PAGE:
Computational linguistics at Maryland has two aspects. One, known as "computational psycholinguistics", uses computational models to better understand how people understand, generate, and learn language, and to characterize the human language capacity as a formal computational system. Models formalize theories to explain human data, and these theories are then tested in empirical experiments. Researchers at Maryland have particular interests in using models to investigate problems in phonetics and phonology, psycholinguistics, and language acquisition.
Computational linguistics also has a practical side, sometimes referred to as "natural language processing" or "human language technology". Here the goal is to make computers smarter about human language, improving the automated analysis and generation of text, with results that can interact effectively with other information systems.
These two strands of computational linguistics are connected by shared methods (such as Bayesian models), a shared concern with grounding theories in naturally occurring linguistic data, and a shared view of language as a fundamentally computational system for which formally explicit models and theories can be specified, designed, and tested.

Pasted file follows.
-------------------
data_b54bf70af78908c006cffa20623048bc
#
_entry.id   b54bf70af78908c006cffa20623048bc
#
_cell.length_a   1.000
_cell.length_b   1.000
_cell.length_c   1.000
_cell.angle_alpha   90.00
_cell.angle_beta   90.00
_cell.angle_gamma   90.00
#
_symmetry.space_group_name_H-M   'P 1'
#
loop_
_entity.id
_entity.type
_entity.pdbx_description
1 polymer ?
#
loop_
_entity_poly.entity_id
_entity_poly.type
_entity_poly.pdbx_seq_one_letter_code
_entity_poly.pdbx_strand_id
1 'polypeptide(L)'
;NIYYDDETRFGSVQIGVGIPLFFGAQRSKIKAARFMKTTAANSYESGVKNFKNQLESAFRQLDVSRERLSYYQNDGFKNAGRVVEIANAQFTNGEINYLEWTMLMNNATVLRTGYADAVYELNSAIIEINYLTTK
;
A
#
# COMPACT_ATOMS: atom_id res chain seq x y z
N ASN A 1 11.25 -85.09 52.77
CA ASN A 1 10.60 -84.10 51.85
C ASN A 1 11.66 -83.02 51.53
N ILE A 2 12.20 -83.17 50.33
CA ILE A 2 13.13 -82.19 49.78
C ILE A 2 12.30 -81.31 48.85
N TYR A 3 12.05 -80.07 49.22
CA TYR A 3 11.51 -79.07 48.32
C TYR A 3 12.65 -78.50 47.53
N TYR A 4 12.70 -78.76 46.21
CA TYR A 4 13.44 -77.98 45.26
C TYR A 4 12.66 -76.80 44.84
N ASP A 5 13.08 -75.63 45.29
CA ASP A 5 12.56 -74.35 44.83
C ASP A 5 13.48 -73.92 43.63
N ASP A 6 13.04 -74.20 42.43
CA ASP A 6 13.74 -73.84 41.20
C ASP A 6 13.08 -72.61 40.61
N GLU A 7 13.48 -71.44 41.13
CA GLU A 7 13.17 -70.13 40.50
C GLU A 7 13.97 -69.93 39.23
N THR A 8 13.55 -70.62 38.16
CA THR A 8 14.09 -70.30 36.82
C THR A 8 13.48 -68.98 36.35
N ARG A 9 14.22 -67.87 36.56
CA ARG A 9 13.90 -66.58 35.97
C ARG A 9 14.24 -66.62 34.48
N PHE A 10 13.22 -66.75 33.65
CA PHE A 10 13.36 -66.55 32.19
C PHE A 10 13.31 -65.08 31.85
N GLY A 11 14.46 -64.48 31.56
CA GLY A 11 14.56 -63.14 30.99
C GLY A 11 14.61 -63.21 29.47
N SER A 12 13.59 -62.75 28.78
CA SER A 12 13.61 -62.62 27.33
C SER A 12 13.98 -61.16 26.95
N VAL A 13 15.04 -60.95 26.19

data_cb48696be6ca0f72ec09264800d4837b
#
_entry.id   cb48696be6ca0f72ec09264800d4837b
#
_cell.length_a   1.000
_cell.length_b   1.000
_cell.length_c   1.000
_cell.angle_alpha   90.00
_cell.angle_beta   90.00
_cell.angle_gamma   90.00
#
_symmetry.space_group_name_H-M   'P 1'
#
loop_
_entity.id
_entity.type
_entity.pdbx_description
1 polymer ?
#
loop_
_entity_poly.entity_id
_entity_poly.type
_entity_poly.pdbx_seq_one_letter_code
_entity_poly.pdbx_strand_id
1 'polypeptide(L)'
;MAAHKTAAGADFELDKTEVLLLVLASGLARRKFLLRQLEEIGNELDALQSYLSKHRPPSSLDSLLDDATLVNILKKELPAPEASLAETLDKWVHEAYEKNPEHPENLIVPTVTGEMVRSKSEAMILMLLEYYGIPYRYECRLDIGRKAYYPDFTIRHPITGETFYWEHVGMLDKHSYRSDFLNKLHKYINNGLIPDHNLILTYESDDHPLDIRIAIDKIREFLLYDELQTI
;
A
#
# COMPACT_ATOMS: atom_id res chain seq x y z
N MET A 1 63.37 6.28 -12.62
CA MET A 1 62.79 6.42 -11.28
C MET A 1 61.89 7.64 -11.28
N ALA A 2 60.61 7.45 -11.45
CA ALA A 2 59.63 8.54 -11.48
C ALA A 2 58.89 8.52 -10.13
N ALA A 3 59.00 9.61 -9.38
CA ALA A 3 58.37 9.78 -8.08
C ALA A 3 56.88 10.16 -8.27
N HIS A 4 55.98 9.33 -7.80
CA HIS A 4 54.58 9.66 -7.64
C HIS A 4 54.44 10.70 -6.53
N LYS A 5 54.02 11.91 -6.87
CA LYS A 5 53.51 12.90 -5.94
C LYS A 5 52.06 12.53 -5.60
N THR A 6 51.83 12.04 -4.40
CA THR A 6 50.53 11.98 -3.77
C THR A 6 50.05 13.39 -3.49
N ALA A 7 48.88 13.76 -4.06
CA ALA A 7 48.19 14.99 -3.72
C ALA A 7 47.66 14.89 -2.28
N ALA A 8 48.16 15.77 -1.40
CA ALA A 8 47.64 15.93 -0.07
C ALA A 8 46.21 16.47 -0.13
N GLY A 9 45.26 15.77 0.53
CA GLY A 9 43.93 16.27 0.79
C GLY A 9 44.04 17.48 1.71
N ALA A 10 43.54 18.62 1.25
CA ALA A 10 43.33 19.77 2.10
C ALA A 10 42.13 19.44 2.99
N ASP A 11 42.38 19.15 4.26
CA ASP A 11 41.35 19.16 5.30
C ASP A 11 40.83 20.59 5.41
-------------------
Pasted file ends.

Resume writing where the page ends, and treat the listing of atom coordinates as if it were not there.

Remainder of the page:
Our department has close ties to the Computational Linguistics and Information Processing Laboratory (CLIP Lab) at UMD's Institute for Advanced Computer Studies, where colleagues from Linguistics, Computer Science, and the College of Information Studies (iSchool) work together to advance the state of the art in such areas as machine translation, automatic summarization, information retrieval, question answering, and computational social science.